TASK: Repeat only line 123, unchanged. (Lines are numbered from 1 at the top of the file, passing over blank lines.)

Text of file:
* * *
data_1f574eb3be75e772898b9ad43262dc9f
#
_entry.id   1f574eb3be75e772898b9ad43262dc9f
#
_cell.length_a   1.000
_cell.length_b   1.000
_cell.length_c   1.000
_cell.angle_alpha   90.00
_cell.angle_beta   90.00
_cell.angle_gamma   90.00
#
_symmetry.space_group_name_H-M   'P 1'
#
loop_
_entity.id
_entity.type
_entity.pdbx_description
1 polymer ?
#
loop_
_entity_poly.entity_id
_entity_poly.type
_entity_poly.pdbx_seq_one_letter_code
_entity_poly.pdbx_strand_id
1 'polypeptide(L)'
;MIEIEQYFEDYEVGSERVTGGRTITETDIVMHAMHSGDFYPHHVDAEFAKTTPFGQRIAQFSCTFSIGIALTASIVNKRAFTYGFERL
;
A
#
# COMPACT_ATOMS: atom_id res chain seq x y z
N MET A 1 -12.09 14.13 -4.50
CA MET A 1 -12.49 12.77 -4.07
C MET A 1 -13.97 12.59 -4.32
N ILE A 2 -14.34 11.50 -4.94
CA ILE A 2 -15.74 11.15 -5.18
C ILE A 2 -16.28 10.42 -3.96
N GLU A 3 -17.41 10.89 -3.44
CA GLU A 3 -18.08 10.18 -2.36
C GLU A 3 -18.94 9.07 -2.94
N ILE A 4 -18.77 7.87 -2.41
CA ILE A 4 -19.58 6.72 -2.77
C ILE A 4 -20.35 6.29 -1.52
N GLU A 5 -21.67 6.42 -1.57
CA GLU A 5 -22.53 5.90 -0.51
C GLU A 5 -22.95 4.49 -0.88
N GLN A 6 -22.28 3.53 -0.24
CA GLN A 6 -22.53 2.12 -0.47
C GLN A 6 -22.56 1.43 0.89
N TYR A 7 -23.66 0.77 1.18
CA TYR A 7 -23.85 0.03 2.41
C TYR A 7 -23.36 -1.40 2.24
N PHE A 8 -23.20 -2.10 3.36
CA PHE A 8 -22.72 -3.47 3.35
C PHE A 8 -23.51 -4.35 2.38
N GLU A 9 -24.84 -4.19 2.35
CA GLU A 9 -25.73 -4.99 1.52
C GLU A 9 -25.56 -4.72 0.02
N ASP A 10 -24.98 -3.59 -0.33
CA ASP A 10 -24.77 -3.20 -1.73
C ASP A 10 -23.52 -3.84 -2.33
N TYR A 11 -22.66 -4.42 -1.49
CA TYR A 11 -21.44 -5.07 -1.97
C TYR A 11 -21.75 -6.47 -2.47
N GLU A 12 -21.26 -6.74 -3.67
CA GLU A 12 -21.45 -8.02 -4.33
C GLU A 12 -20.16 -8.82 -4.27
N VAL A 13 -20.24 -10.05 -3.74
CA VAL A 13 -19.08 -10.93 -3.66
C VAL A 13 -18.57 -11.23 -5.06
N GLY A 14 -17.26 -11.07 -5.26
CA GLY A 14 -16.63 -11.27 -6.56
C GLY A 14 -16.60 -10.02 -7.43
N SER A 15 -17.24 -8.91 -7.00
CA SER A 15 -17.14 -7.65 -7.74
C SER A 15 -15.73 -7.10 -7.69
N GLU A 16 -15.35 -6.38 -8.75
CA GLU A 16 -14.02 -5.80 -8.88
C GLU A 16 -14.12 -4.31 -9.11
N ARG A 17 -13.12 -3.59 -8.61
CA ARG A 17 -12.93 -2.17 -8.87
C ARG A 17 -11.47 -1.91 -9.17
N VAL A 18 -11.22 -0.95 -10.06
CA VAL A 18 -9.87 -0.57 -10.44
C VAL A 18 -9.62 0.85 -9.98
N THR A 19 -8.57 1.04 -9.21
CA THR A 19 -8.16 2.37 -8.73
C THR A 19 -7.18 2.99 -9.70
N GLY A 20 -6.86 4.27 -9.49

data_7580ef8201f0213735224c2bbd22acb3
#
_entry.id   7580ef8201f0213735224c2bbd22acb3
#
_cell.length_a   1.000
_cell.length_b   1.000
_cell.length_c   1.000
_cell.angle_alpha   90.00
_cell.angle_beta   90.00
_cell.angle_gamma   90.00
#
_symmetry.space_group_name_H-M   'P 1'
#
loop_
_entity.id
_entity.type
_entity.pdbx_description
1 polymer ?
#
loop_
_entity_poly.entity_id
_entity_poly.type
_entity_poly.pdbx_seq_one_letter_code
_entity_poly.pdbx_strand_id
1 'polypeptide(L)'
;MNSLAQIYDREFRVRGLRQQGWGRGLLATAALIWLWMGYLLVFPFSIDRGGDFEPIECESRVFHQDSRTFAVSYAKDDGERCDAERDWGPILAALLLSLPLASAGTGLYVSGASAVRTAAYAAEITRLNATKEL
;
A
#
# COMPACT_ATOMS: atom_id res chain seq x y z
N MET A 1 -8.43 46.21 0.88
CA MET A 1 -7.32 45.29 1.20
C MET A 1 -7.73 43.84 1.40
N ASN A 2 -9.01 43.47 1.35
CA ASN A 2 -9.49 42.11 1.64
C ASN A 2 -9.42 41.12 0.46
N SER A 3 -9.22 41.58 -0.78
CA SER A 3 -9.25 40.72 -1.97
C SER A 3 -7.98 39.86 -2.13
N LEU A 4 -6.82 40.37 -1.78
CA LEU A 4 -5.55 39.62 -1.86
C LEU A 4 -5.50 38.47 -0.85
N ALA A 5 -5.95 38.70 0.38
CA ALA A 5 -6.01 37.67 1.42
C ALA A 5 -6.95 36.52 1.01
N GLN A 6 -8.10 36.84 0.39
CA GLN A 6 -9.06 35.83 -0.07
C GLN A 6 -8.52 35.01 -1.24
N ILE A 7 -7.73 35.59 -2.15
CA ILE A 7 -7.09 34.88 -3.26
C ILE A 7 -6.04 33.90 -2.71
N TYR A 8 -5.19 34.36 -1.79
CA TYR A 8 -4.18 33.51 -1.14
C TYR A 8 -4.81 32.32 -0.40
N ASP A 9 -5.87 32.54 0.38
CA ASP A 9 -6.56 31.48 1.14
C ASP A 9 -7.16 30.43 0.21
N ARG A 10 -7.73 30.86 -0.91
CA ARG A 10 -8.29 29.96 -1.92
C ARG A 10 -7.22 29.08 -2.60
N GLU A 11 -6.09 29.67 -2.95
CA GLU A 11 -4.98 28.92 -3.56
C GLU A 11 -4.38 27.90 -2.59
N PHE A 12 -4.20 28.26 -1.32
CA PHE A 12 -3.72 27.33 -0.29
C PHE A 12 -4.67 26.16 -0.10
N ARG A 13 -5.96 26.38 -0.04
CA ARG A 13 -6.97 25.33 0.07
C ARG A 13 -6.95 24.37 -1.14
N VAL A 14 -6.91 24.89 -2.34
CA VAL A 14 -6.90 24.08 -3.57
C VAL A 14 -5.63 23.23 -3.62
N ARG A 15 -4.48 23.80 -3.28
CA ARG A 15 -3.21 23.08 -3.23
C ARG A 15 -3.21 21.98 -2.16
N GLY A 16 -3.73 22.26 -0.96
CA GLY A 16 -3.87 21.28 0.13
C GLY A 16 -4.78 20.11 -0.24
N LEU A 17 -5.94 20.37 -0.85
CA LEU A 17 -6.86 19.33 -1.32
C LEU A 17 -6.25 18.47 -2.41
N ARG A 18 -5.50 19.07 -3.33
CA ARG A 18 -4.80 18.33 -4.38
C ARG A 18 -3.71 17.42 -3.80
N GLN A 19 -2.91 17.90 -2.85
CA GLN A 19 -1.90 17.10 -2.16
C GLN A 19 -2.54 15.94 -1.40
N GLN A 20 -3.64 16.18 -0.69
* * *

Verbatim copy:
CA ASN A 2 -9.49 42.11 1.64